Homebrew DSi homebrew lockout

lpcstr

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So I decided recently that I was going to get a DSi and am interested in homebrew. My question is what type of prevention does Nintendo employ?

To my knowledge the original DS simply encrypted the contents of their carts, which was reverse engineered by the author of no$gba. What exactly have they done with the DSi that makes it harder to run code on? What have recent firmware releases like 1.4.x done to break things like iEDGE and similar products?

Thanks.
 

kevan

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problems
1. As far as i know. Anti-Piracy on carts to reduce pirating is in place
2. and DSi updates usually stop most flashcarts from working

Solutions
1. Patches and good kernels for the carts themselves.
2. Flashing the DSi cart to work with the later updates.
 

lpcstr

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kevan said:
problems
1. As far as i know. Anti-Piracy on carts to reduce pirating is in place
2. and DSi updates usually stop most flashcarts from working

Solutions
1. Patches and good kernels for the carts themselves.
2. Flashing the DSi cart to work with the later updates.

Hmm, well I kinda knew that already
tongue.gif


I'm more interested in the technical explanation. After all, the DSi can still play the old DS carts, so they still decrypt and run the old games like normal. There must be something they are doing in the new firmwares to try and tell the difference between a legitimate game and a flash cart. As far as I know Nintendo doesn't use sign their games.
 

lpcstr

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Seriously, nobody knows anything? Maybe somebody knows of a website? I've been looking all day and I can't find any information anywhere.

I remember back when I was into xbox hacking there were websites and wikis everywhere that had all the most recent discoveries, protocols, schematics, what have you.
 

twiztidsinz

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lpcstr said:
Seriously, nobody knows anything? Maybe somebody knows of a website? I've been looking all day and I can't find any information anywhere.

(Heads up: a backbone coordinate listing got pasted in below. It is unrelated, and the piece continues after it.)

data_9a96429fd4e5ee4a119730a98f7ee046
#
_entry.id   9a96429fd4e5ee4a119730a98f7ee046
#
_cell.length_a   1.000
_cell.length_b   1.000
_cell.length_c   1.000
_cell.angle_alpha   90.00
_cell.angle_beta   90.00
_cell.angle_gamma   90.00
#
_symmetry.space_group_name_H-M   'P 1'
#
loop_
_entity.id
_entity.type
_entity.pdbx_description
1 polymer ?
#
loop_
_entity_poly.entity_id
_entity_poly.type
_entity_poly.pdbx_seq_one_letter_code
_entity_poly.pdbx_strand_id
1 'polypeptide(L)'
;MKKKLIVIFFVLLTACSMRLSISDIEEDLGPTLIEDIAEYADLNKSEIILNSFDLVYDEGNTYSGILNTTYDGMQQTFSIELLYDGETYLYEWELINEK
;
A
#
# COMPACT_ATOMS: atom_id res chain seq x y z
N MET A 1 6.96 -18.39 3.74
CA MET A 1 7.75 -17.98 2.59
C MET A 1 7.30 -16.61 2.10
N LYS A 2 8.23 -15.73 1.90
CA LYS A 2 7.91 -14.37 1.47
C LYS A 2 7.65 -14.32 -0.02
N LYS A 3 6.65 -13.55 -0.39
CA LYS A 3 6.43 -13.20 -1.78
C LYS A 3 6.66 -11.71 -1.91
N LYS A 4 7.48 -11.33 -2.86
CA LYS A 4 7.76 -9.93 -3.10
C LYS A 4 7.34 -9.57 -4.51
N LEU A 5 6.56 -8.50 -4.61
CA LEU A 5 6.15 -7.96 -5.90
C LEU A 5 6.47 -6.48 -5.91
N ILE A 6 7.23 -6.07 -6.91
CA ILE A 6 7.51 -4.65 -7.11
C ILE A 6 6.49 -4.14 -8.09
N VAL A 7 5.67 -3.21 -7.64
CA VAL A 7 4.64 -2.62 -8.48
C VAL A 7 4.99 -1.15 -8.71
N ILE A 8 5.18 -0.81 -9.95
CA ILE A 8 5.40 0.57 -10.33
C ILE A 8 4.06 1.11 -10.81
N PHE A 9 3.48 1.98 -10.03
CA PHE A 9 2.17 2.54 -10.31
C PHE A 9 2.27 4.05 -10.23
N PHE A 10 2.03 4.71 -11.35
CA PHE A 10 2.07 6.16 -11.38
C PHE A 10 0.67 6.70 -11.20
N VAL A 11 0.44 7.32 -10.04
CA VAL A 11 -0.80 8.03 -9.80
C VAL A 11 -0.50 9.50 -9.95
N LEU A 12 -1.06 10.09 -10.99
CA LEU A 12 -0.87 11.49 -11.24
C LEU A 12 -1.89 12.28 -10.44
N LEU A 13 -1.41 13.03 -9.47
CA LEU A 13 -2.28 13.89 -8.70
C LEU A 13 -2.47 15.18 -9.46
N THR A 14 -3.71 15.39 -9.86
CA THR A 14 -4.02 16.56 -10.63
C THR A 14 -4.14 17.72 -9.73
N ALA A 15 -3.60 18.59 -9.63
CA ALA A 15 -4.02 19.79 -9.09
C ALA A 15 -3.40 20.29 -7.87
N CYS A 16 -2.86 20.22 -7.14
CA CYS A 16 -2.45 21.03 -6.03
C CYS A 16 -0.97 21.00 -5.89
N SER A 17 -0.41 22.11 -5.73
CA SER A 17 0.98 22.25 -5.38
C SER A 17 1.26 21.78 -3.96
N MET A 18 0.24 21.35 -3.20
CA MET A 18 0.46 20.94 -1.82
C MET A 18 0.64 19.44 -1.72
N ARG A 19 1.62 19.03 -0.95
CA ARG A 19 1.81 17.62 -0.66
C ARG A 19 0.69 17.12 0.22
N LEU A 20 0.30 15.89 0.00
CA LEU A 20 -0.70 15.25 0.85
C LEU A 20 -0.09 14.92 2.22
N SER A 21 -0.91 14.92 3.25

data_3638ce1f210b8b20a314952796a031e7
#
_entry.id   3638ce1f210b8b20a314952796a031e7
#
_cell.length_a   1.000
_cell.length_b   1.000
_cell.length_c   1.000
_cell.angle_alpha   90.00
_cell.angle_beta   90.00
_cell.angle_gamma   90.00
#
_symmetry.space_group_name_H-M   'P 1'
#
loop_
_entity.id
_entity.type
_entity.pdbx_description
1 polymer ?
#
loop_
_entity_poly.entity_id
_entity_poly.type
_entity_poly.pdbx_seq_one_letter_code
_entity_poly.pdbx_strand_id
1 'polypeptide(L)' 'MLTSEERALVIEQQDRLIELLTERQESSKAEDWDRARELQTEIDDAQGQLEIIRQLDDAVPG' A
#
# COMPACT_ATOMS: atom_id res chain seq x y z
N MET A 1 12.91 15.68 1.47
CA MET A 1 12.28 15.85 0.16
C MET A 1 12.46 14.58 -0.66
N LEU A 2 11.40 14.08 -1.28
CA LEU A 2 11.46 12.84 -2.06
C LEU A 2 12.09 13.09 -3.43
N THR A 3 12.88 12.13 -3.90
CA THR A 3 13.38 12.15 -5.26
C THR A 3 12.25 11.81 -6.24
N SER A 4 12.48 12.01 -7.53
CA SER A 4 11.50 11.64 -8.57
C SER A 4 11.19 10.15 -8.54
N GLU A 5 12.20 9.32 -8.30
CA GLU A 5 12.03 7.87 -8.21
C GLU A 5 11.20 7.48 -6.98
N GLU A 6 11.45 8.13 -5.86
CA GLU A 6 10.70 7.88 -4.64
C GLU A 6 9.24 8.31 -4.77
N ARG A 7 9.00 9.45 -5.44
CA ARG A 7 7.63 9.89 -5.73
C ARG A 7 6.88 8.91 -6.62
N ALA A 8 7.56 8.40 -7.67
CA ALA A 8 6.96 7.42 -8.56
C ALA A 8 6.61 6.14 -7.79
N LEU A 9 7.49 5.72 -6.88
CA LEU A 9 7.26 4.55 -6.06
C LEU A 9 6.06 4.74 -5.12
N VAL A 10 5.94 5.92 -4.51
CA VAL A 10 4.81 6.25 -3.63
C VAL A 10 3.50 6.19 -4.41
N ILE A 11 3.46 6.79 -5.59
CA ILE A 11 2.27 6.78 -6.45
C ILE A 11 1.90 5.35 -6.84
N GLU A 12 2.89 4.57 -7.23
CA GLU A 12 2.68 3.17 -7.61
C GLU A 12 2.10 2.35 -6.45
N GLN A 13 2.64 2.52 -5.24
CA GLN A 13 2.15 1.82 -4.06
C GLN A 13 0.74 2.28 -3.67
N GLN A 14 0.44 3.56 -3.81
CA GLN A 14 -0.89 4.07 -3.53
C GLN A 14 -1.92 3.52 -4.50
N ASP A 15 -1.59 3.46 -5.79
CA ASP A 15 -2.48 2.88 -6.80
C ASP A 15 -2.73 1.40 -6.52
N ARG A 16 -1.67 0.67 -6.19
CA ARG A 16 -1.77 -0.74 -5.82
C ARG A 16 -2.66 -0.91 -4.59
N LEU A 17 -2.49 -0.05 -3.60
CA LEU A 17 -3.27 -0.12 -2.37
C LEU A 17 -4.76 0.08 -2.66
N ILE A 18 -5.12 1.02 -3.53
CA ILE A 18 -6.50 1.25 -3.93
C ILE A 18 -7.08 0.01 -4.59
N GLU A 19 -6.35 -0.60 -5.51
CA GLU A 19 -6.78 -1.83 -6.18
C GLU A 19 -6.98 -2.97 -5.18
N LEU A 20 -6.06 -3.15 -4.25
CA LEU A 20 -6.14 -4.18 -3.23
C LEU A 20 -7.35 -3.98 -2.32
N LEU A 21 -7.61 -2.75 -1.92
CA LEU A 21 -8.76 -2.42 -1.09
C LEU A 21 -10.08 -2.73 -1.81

I remember back when I was into xbox hacking there were websites and wikis everywhere that had all the most recent discoveries, protocols, schematics, what have you.
There is... kinda.
I know of two DSi hacks, one is a save exploit for two games which can be used to execute small amounts of code, the other I believe uses the same games to load code from WiFi.

Neither of them are all that great (in terms of the end-user -- but this is a great start for people to work from), and most homebrew would be able to be run on regular DS' so making DSi exclusive homebrew is not only harder to do (to use the extra stuff you'd have to code from scratch), but be useful to a tiny group (those who own the exploitable games) of a smaller audience (DSi owners).


Read this if you're interested in articles about DSi hacking:
http://davejmurphy.com/dsi-mode-homebrew-anyone/

And browse here if you like pcbporn:
http://www.flickr.com/photos/micahdowty/se...57621023570420/
 

redact

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lpcstr said:
kevan said:
problems
1. As far as i know. Anti-Piracy on carts to reduce pirating is in place
2. and DSi updates usually stop most flashcarts from working

Solutions
1. Patches and good kernels for the carts themselves.
2. Flashing the DSi cart to work with the later updates.

Hmm, well I kinda knew that already
tongue.gif


I'm more interested in the technical explanation. After all, the DSi can still play the old DS carts, so they still decrypt and run the old games like normal. There must be something they are doing in the new firmwares to try and tell the difference between a legitimate game and a flash cart. As far as I know Nintendo doesn't use sign their games.
i may be remembering wrong but i think that with games released before the dsi there is a white-list in the dsi firmware and for the games released afterwards, they are signed..
 

lpcstr

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mercluke said:
i may be remembering wrong but i think that with games released before the dsi there is a white-list in the dsi firmware and for the games released afterwards, they are signed..

Hmm, that was one of my theories (of course that is just pure speculation because I do not yet have a device and I can find almost no information online.)

I can't even find information on the method of encryption used on DS carts. Supposedly it was figured out by author of no$gba, but despite being a free program, the author apparently rather keep it closed source.
 

jurassicplayer

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lpcstr said:
Hmm, that was one of my theories (of course that is just pure speculation because I do not yet have a device and I can find almost no information online.)

I can't even find information on the method of encryption used on DS carts. Supposedly it was figured out by author of no$gba, but despite being a free program, the author apparently rather keep it closed source.
Desmume is open-source I believe...
 

koji2009

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no$gba guy didn't get the encryption keys... Loopy did. Loopy created many of the original emulators for GBA/DS (err that is, emulators on those systems for other systems like PocketNES). He was the person who originally created the specs for Pass me and later firmware hacks for DS to automatically play DS games from the GBA slot (flash me)